Ever since I can remember, I've liked to dream big. My ideas usually come to me in the form of schemes. Some of them are good, and some are plain awful. There was that period of time around 2003 where I thought it would be a great idea to create a start-up real estate development company in central Florida. I wasn't going to let the fact that I have no experience in real estate, no degree in architecture, and absolutely no financing stop me! Good thing the new housing market crashed over there about a day later.
There was also the time that I was a couple of paragraphs short of completing the business plan for my own family and criminal law firm with offices a few minutes from my house. Of course, then the ball dropped on 2009, and we entered "The Great Recession". No one would ever accuse me of having good timing.
Now, not all of my schemes come crashing to the ground under their own weight. I've had a couple of really good ones. My recent marathon/honeymoon adventure through Team in Training is a great example. Wow...my blog is referencing other parts of itself. Check it out again for the first time. Aren't you lucky to be able to read that literary gem all over again?
Anyway, I'm not sure if this one is a good scheme or a bad scheme. This isn't even something that I want to do anytime in the near future. I'm just thinking out loud for the time being.
BEHOLD! My next great scheme!
It's not readily apparent what this link is all about, so let me explain. This is a link to the website for the Arrowhead 135 ultramarathon. The Arrowhead is an 135 mile race from International Falls to Tower, Minnesota along the Arrowhead snowmobile trail. Okay fine, there are plenty of 100+ mile ultramarathons around nowadays. Here's what makes this one special.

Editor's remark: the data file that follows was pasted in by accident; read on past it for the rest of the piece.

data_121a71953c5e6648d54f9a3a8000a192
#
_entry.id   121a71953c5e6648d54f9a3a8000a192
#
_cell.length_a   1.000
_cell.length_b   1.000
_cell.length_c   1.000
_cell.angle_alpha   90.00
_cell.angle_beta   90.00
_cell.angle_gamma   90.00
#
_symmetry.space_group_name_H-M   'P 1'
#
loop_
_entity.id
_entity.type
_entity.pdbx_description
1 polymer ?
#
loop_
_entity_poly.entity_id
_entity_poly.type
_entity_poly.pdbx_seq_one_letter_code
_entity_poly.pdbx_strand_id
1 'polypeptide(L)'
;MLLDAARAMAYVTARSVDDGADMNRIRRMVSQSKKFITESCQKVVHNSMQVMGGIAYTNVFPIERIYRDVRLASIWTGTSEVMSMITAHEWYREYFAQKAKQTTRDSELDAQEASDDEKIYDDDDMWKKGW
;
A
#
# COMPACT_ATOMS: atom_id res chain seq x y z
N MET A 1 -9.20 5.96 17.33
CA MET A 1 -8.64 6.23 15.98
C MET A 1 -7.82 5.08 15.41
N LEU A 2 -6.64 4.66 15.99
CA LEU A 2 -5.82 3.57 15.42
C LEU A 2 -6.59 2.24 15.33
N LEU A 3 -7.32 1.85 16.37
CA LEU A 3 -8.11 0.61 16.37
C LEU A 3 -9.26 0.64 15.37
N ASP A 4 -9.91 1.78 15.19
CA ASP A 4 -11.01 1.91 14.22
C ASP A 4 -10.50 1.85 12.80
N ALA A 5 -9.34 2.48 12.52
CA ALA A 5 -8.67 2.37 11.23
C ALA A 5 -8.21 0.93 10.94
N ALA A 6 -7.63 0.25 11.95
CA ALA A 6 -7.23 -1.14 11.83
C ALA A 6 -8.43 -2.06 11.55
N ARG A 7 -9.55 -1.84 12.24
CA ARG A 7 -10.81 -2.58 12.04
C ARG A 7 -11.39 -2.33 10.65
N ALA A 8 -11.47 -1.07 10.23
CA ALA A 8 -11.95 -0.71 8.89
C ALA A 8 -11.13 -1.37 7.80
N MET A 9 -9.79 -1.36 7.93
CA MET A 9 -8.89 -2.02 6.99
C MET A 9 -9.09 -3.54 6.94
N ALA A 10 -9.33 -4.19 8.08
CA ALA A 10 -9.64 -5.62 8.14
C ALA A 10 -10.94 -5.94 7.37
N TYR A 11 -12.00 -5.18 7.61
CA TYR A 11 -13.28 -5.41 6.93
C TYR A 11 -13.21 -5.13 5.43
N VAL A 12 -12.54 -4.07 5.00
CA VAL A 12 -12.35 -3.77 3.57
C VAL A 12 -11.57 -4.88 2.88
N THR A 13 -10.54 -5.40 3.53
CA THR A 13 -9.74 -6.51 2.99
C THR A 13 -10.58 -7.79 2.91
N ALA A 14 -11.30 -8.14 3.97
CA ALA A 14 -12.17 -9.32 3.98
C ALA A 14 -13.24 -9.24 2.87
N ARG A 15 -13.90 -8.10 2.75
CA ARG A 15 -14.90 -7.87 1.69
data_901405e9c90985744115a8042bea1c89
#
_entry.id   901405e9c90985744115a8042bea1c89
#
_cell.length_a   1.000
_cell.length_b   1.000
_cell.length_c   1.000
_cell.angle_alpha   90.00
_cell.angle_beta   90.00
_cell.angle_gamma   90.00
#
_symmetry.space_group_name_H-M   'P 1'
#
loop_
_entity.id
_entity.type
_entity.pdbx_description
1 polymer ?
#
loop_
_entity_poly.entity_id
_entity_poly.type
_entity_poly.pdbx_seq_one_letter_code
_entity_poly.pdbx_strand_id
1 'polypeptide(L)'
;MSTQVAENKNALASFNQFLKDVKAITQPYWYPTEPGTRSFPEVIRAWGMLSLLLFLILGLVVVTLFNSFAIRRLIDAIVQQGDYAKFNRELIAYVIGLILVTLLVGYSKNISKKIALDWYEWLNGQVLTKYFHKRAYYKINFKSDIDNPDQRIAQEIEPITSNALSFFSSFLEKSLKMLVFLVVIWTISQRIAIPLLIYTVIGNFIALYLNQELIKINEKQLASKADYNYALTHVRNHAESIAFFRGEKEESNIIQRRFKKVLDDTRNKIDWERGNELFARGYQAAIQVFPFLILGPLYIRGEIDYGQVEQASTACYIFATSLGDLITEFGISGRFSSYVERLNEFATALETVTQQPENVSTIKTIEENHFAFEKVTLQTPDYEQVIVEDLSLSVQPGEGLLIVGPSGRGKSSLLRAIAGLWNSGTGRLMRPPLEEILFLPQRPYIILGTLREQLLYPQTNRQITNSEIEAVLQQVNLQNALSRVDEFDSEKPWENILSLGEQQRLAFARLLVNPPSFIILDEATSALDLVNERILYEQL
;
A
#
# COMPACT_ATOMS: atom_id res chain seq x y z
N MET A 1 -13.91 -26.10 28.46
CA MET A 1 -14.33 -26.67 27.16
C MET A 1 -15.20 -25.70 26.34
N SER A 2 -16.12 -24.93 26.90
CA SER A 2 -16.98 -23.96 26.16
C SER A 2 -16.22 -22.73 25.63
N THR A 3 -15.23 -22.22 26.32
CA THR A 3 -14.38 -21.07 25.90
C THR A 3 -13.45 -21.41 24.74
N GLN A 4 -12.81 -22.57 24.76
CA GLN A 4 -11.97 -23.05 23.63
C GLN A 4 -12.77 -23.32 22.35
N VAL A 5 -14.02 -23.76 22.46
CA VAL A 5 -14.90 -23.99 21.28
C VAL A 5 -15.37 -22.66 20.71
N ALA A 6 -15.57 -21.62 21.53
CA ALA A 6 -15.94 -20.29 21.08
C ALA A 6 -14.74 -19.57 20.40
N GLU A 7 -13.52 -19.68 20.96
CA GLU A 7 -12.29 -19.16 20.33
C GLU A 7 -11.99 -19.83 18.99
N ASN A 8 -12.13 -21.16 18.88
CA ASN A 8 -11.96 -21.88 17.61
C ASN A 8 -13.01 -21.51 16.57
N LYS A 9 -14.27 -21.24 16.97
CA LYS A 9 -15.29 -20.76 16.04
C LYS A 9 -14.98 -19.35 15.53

First, a little background on I-Falls. International Falls has the nickname "America's Icebox" for a reason. It is second after Mt. Washington, New Hampshire on the list of consistently coldest places in America. The mean temperature up there is a balmy 23 degrees. So it's fricken freezing up there Mr. Bigglesworth! And just to put the cherry on top of this miserable pie, the race is held on January 31 at 7am every year. The average temperature at race start is around -20 degrees F. If you're lucky, the temp gets above zero by noon.
In order to complete the race, you get three equally sucky options. You can bike, ski, or run. In any event, you have 60 hours to complete the course. Most of the bikers finish in around 18 hours. The skiers finish at around 35 hours. The runners usually don't finish, but when they do they come in near the 60 hour mark.
Still with me? You won't be in a minute. This race is also entirely self-supported, meaning that you are responsible for carrying all of the food, clothing, equipment that you need for up to 60 hours in the wilderness. The run has to be unsupported really. The northwestern portion of Minnesota has about as much infrastructure as the middle of Denali National Park. There are whole counties in that area with only a handful of residents. So there isn't enough manpower to make this race the roving buffet that most ultramarathons have turned into.
Basically, this is the opposite of what ultramarathons have become lately. You're not going to get a snack bar and a doctor every 8-10 miles. Your five best guy friends aren't tagging along to tell you stories and keep you on your epic 14 minute mile pace. You don't get a solid gold belt buckle at the end. You get four checkpoints spaced 35 miles apart and a few guys on snowmobiles riding around to make sure nobody dies.
Usually a picture is worth a thousand words. I think this picture is worth two words: "OH FUCK!" Remember how much fun it was to pull your kid on their sled up the hill for an hour? Try two and a half full days.